Meet the new Ford Focus. One of Britain’s favourite family hatchbacks has been overhauled for 2018 to coincide with the Focus’s 20th anniversary. It’s got a brand-new look, more tech and toys, more trim options and a £17,930 starting price.
With Volkswagen nabbing second place in the UK’s new car registration tables with the Golf last year, and arrivals such as the Kia Ceed and Toyota Auris just around the corner, Ford’s outgoing Focus was falling behind the times. As a result, the firm has retaliated with the fourth-generation Focus, which is on sale now ahead of September deliveries.New 2018 Ford Focus: prices
The Focus range arrives with seven familiar trim levels: Style, Zetec, ST-Line, ST-Line X, Titanium, Titanium X and Vignale. The Style starts at £17,930 – lowering the entry point to the range by £2,300 compared to the previous generation. Further up is the sporty-looking ST-Line, which starts at £21,570. While drivers looking for the most luxurious Focus have the option of the Vignale – which opens the books at £25,450.
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In addition to this, there is a Ford Focus Active, which gives cars an SUV flavour with extra body cladding and a 30mm taller ride height. An estate version has also been launched, which, aside from the Active model, boasts an identical trim line-up. With the rear seats folded the estate offers 1,650 litres of carrying capacity – a touch more than a VW Golf Estate or Vauxhall Astra Sports Tourer can manage, but slightly behind the cavernous Skoda Octavia Estate. Come late 2019, both the estate and hatchback ranges will be bolstered with warm ST versions.
Take a quick glance at the new Focus, and you’d be forgiven for thinking this isn’t the clean-sheet design Ford claims. From the nose there’s a clear look of the old car, but stare harder and you realise it’s more than just a clever reboot.
“Proportionally the Focus has matured a lot,” exterior design manager Jordan Demkiw told Auto Express. “The cabin sits a lot further back compared to the old car and the A-pillars are slanted backwards.
“Add in the longer bonnet and there’s a more powerful look,” he said. “This is enhanced on the high-spec cars; if you go for a Focus with larger wheels, it eats up more sheet metal, allowing the car to sit better. The Focus is now lower and wider than before; we have been able to achieve all the good metrics of car design while offering more space.”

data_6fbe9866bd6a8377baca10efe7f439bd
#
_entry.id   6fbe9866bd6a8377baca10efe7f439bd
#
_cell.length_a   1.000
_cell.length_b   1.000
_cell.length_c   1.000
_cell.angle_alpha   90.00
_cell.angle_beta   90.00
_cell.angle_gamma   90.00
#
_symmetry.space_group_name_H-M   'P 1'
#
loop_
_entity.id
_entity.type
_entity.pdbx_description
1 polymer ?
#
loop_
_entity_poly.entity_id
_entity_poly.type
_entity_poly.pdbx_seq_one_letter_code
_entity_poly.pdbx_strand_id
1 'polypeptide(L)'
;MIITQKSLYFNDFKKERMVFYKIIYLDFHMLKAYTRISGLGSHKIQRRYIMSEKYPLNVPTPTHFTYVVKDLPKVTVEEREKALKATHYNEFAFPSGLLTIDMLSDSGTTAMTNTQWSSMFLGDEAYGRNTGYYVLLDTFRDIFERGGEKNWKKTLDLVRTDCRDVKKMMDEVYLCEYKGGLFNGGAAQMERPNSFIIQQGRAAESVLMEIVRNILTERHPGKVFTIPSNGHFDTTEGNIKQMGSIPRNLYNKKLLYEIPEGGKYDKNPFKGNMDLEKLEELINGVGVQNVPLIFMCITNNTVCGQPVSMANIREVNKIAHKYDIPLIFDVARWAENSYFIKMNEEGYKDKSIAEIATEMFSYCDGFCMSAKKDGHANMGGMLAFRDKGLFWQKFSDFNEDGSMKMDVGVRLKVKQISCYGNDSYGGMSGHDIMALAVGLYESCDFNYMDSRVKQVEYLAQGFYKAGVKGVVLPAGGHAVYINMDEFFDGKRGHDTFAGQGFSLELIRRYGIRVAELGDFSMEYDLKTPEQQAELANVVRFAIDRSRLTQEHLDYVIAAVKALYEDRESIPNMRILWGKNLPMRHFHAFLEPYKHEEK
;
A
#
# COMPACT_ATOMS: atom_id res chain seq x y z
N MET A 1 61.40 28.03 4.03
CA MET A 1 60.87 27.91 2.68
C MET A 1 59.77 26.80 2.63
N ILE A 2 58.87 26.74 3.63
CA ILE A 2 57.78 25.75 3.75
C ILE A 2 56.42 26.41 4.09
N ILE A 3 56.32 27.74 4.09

Along the sides, that clean-sheet mentality is more evident. “With this car we really wanted to move on the design language,” said Demkiw. “The previous car was styled under our Kinetic design influence, whereas this language is much more athletic.
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“We’ve played around with concave shapes, moving into really very crisp lines. The theme of the car is simple – there’s one line from the bumper that stretches back and disappears into the rear door. We’ve tried to replicate a traditional sports car with its squat stance and pouncing rear haunches.”
Look at the new Focus from the rear, and there are shades of BMW 1 Series in its stance – and indeed some Mercedes A-Class in the dimensions and looks. The Focus badging has been replaced with chrome letters spaced out across the bootlid. “It’s more premium than before,” said Demkiw, “and spacing the letters out helps give that look. We’re also very proud of the Focus name.”
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Ford still recognises how the original Focus was not only a trend setter for hatchback design in the new millennium, but also how it helped transform the firm into what it is today. It was a car that killed off the dark cost-saving days represented by the Mk5 Escort, welcoming in a new, more daring brand identity.
Since then, Ford has shifted two million Focus models in the UK and seven million in Europe. Launching on the 20th anniversary of the Focus name comes steeped with pressure, however.
“We even contemplated replicating the original Focus’s famous high-set tail-lights on this new car,” revealed Demkiw. “It got pretty far down the line, but we eventually settled for this design.”New 2018 Ford Focus: tech